What is CryptoSweetTooth Ransomware?
CryptoSweetTooth Ransomware means a major threat to your personal files, including your images, videos, documents, and archives. This ransomware program can infiltrate your system silently and encrypt your files without you noticing it until it is too late. Obviously, the surprise factor is a vital element for such a malware infection. Unfortunately, once your files have been encrypted, there is not much you can do to unlock them. These criminals try to make you believe that your only chance at getting your files back is to pay them the ransom fee for which they promise to send you the decryption key. Since dealing with criminals is rarely about mutual trust, you should be very careful what you decide on. Experience shows that victims almost never get the key when it comes to ransomware attacks. On the other hand, why would you support criminals? While this could be a dilemma for you, we recommend that you act immediately and remove CryptoSweetTooth Ransomware from your computer.
Where does CryptoSweetTooth Ransomware come from?
If you want to keep your computer safe, it is essential that you know how such a dangerous threat can sneak onto your system without your knowledge. It may come as a surprise but it is most likely you who is responsible for it due to the fact that at least three clicks are needed to activate this vicious attack. Let us explain how this is possible. Just like most of its predecessors, this ransomware program also spreads on the web in spam e-mails. The malicious executable file that is attached to a spam can appear to be a video with adult content as in "videohot_barbie.wmv.exe," an image, or a text file capable of macro (.docm and .pdf). As you can see this file may not even hide its real identity, i.e., that it is indeed an executable (".exe"); yet, it can fool so many victims. Of course, this attachment also has a fake icon that may be convincing; in this case a video icon.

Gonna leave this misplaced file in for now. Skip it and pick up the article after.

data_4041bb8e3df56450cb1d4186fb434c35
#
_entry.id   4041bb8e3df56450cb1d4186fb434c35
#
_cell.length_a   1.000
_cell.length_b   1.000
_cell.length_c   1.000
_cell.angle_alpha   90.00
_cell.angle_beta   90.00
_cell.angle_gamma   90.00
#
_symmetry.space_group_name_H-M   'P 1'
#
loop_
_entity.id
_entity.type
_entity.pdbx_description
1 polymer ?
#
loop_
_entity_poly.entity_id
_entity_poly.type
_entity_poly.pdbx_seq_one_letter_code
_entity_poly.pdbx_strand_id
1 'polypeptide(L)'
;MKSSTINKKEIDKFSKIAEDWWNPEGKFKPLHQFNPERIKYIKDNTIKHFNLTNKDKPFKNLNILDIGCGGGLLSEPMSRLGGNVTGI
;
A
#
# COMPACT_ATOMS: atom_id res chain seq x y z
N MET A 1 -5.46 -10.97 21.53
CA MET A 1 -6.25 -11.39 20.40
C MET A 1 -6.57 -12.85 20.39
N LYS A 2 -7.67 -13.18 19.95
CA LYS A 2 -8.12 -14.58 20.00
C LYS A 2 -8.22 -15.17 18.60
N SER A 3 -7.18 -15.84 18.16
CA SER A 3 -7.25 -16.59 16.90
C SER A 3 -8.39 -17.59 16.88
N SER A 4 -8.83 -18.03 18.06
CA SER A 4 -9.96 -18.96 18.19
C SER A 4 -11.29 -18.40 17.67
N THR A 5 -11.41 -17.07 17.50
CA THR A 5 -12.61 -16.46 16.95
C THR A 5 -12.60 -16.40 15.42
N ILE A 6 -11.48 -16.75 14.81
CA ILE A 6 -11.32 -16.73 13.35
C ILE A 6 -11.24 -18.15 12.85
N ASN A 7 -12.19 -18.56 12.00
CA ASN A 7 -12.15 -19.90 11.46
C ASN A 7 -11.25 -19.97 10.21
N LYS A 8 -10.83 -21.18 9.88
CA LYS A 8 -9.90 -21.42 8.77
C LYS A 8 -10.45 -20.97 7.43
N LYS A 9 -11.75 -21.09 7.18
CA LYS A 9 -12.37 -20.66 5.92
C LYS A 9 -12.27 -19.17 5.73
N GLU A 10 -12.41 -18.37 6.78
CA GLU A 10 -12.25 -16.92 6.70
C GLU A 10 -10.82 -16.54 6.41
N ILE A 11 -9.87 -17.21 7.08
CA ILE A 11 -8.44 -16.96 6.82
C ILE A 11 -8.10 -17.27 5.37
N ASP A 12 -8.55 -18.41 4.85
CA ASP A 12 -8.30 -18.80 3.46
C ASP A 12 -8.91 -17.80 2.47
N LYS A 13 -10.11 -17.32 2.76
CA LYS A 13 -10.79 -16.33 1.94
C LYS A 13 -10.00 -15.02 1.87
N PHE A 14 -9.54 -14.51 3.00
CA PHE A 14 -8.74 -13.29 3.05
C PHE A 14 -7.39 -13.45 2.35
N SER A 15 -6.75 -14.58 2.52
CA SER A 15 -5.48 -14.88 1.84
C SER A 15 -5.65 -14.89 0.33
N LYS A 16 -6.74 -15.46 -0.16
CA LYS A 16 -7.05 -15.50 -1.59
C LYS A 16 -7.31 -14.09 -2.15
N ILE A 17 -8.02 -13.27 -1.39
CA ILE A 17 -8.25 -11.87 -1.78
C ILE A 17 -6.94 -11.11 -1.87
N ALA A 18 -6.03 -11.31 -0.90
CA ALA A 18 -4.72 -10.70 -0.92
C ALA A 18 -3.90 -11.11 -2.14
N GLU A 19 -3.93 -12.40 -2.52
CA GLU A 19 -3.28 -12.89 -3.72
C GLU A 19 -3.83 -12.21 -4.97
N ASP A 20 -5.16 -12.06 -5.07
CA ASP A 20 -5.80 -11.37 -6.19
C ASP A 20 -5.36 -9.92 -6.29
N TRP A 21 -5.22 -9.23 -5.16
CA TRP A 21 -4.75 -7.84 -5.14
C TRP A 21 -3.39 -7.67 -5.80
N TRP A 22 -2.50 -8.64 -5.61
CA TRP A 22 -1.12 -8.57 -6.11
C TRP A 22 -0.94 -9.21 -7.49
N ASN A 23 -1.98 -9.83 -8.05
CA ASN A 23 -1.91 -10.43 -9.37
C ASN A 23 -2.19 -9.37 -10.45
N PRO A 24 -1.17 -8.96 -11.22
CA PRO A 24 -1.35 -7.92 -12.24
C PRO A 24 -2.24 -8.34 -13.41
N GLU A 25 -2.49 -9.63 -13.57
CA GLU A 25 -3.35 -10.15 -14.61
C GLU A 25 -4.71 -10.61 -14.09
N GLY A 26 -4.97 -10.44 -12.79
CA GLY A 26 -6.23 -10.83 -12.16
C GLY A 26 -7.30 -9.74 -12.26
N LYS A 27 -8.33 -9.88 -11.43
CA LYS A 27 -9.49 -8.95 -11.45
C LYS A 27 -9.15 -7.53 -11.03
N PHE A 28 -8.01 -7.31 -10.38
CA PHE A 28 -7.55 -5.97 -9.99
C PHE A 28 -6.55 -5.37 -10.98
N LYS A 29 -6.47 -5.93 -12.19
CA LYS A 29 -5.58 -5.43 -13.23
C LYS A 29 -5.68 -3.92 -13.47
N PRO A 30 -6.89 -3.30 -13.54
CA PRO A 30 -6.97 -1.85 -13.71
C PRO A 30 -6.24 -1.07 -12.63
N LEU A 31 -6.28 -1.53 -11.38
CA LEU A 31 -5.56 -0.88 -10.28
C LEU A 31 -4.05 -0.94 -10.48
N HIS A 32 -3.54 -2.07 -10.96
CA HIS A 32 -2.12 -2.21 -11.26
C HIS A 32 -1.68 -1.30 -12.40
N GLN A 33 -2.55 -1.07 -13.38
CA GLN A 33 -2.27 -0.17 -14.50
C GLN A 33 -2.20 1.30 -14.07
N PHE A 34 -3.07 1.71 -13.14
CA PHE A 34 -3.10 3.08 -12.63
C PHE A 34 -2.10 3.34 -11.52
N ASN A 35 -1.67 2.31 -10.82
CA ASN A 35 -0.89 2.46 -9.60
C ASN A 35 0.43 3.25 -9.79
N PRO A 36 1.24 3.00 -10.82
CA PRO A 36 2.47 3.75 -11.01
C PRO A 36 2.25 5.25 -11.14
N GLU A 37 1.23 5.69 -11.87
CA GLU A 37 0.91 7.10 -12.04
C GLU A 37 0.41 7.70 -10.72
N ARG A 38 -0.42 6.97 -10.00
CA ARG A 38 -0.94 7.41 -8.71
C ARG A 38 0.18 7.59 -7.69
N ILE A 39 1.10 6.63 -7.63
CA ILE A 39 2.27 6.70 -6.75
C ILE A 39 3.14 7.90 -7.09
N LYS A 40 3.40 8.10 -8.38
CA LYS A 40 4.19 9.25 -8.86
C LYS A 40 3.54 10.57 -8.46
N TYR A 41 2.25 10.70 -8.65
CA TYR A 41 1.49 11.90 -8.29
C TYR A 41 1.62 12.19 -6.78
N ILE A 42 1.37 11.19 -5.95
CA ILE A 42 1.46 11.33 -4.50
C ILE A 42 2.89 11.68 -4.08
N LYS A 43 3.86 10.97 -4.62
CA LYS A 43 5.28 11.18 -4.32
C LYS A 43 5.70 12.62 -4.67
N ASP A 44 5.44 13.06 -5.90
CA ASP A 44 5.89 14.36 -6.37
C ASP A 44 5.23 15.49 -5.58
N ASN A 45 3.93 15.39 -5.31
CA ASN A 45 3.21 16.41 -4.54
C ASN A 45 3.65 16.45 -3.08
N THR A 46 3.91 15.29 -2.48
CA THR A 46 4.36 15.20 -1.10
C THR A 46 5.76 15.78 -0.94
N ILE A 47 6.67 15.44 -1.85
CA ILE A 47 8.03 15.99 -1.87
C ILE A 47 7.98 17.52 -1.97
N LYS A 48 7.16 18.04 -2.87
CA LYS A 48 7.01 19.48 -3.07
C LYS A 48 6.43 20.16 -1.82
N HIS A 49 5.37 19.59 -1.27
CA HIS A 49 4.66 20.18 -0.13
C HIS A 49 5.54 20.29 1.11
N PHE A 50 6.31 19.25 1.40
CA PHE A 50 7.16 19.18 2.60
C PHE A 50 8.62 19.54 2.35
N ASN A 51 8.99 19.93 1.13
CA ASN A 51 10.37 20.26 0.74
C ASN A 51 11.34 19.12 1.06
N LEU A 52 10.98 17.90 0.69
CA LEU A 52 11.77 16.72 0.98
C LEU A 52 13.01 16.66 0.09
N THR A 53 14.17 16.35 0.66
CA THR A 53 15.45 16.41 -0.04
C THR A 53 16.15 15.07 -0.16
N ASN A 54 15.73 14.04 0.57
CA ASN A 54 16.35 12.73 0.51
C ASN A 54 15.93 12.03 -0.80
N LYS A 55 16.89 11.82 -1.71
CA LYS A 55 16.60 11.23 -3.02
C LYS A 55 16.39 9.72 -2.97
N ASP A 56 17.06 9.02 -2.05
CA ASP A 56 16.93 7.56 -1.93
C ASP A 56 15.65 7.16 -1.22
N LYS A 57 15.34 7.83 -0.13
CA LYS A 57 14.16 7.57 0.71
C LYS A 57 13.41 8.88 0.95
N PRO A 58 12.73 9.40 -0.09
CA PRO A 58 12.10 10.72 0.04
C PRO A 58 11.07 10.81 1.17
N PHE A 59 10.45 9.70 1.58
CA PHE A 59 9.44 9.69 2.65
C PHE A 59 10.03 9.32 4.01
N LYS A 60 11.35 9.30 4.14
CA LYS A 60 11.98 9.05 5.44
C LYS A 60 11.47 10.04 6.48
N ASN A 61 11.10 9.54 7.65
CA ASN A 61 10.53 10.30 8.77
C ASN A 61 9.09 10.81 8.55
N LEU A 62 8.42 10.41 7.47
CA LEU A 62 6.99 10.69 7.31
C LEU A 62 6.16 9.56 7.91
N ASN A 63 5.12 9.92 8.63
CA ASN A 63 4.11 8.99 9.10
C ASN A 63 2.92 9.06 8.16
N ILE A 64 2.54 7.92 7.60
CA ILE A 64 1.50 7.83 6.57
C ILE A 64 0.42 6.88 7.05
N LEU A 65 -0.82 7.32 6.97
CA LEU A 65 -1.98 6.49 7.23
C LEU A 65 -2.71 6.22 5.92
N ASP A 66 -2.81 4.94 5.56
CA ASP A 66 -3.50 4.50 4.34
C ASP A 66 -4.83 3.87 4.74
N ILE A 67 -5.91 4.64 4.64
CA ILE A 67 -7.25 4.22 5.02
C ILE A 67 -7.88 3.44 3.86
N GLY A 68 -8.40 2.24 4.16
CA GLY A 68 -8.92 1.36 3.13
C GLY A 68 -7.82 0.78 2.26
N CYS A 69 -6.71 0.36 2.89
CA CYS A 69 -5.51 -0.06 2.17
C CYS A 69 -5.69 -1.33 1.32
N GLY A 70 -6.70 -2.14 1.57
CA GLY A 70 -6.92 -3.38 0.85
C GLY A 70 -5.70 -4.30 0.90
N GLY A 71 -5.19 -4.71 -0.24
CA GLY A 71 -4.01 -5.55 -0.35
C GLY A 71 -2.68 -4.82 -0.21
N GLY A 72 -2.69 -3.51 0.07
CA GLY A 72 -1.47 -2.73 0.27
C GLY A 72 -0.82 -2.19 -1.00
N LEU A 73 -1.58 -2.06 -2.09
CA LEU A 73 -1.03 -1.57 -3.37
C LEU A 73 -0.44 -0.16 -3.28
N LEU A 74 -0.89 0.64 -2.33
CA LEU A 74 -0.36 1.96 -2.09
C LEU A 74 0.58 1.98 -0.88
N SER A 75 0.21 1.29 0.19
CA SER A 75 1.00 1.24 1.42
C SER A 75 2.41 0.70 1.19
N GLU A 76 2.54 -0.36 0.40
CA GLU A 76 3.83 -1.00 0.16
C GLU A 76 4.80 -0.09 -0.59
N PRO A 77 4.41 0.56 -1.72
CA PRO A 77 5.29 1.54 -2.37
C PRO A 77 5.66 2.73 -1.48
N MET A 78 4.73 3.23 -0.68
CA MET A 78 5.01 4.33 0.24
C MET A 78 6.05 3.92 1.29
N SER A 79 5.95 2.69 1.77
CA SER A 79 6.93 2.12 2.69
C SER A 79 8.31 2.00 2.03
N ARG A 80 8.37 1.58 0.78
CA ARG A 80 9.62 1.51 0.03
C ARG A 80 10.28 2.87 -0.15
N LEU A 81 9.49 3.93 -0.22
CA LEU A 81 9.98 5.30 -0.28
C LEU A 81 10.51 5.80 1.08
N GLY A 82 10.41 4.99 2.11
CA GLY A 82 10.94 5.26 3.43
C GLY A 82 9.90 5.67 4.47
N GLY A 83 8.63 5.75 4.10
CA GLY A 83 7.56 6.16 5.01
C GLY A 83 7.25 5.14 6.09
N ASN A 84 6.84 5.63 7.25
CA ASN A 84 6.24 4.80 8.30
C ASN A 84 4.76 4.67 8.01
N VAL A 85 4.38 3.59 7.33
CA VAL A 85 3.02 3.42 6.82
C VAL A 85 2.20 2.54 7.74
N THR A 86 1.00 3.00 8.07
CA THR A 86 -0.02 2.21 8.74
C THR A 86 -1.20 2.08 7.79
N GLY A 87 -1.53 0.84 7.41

You should be aware that this spam could be hard to spot even if it is with adult content; you could not know for sure that it may be this dangerous to have a peep at the video or whatever file is attached. It is also possible that this mail makes you believe that you forgot to pay for an invoice or a fine, or that someone may have used your credit card without your knowledge. Criminals can use any subject that would make you want to see the attached file. This is why you should become cautious around your mails and only open those that come from known and reputable senders and you actually expect them. Remember that when you delete CryptoSweetTooth Ransomware you can only do so because this infection showed itself to you, but it also means that your files have been taken hostage. We hope that it is clear now why prevention is so important when it comes to such dangerous malware infections.